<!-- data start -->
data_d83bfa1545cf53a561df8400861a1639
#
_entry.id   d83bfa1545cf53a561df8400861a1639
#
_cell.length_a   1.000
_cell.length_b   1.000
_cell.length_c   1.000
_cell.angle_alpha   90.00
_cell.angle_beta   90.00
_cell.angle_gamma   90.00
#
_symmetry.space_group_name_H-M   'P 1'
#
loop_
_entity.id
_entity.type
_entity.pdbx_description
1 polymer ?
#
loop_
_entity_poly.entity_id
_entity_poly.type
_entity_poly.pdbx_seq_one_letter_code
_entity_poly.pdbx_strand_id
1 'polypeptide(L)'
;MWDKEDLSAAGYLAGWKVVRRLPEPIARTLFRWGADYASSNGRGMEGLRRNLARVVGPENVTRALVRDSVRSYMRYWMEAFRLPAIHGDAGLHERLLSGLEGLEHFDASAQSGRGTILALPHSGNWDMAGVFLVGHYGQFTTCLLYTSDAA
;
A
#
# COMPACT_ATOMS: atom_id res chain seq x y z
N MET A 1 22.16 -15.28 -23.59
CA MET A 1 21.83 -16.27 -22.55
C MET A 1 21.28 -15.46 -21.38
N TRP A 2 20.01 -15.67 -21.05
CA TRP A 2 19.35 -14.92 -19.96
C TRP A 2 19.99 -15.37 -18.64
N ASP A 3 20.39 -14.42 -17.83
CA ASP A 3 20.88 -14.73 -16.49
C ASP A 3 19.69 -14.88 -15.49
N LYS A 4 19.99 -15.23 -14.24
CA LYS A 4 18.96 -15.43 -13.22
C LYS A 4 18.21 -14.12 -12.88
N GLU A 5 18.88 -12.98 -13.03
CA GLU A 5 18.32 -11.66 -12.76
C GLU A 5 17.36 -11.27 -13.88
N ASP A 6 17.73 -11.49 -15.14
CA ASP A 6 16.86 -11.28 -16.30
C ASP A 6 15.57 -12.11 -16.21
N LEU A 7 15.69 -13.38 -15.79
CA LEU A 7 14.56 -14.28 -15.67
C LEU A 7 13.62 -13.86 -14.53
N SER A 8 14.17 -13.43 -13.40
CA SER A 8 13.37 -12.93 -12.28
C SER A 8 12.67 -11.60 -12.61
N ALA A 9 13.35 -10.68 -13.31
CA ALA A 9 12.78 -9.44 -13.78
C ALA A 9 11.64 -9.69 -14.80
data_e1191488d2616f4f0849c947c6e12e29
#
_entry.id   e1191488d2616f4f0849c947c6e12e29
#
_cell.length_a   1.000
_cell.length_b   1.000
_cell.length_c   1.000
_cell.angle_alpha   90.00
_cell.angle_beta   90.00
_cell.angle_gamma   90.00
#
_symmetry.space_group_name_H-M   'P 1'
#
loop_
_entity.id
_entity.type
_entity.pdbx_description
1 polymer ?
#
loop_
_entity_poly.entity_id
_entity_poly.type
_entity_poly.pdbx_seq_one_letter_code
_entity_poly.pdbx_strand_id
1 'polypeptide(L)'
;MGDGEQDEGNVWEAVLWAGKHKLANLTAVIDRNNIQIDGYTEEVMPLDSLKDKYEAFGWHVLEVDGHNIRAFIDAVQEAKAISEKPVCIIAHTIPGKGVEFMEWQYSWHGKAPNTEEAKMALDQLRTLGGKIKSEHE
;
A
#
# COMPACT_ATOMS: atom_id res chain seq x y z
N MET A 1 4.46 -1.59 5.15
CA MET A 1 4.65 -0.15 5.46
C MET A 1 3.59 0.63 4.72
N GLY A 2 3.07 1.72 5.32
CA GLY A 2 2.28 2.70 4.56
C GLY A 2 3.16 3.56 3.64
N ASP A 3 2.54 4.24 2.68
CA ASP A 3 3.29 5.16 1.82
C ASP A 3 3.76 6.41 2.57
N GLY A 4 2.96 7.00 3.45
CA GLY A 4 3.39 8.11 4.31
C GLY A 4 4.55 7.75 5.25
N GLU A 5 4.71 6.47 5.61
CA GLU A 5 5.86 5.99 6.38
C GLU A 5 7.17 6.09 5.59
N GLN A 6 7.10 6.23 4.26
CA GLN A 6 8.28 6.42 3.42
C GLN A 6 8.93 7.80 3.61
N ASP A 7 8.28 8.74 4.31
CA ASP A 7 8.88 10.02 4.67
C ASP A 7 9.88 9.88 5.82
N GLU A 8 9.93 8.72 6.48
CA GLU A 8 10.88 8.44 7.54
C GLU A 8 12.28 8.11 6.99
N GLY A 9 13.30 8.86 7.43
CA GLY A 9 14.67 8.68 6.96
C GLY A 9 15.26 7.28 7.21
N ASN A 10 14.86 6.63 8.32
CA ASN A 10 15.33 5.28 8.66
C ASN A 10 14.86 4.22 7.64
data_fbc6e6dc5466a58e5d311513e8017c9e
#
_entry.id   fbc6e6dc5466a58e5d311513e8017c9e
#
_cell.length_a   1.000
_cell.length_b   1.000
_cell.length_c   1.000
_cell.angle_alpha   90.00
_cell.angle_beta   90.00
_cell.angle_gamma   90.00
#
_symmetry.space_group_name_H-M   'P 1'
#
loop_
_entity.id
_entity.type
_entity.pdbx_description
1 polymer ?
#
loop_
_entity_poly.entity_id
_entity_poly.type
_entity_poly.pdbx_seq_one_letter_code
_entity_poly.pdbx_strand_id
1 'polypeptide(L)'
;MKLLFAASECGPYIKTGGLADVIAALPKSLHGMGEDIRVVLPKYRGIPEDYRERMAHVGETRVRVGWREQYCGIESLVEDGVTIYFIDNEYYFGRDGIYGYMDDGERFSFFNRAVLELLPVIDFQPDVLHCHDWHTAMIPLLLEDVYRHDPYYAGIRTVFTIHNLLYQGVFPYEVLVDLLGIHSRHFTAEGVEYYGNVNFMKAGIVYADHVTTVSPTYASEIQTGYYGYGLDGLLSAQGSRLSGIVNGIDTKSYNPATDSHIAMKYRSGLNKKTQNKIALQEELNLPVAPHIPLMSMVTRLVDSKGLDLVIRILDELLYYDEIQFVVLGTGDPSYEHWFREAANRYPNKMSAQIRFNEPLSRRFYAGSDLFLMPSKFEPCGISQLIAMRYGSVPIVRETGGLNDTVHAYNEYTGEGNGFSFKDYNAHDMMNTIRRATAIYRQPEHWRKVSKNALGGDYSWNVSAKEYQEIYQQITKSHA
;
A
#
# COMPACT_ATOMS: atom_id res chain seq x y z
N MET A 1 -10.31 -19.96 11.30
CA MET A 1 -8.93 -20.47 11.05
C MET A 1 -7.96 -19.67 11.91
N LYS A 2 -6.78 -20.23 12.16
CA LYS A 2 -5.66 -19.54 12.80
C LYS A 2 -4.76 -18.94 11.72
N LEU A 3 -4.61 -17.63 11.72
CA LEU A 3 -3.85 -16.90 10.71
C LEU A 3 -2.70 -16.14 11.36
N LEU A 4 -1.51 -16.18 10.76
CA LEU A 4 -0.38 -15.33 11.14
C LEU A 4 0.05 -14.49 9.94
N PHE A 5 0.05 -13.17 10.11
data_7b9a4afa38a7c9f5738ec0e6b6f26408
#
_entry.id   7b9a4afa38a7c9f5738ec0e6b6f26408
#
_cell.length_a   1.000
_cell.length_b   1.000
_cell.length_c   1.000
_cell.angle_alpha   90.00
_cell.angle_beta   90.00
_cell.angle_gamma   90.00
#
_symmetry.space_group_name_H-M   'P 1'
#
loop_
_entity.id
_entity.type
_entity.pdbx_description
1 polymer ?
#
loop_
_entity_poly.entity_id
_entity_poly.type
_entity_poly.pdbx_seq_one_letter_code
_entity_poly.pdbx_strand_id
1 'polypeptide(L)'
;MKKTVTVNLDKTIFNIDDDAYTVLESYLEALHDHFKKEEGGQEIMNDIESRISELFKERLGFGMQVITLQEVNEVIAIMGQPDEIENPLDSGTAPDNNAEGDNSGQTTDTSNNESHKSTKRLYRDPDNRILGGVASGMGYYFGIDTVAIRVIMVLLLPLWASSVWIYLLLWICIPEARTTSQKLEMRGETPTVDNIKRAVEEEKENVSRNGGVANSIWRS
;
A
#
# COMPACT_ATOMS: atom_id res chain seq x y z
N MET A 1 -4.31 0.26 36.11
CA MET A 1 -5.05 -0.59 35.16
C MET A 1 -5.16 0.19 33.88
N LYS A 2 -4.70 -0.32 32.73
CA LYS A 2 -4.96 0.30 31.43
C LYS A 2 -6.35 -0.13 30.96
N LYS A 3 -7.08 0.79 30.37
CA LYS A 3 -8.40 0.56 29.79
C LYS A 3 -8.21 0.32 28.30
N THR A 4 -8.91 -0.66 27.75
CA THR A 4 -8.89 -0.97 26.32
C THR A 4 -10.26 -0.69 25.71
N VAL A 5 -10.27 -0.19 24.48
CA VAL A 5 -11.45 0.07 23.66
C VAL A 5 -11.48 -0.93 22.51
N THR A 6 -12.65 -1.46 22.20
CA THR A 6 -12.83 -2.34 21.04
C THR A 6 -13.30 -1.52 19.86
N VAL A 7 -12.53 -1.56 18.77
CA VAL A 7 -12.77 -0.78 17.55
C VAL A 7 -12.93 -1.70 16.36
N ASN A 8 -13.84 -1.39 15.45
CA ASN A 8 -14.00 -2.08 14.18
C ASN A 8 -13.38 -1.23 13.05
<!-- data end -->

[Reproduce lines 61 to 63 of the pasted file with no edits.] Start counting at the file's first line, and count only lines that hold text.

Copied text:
#
_cell.length_a   1.000
_cell.length_b   1.000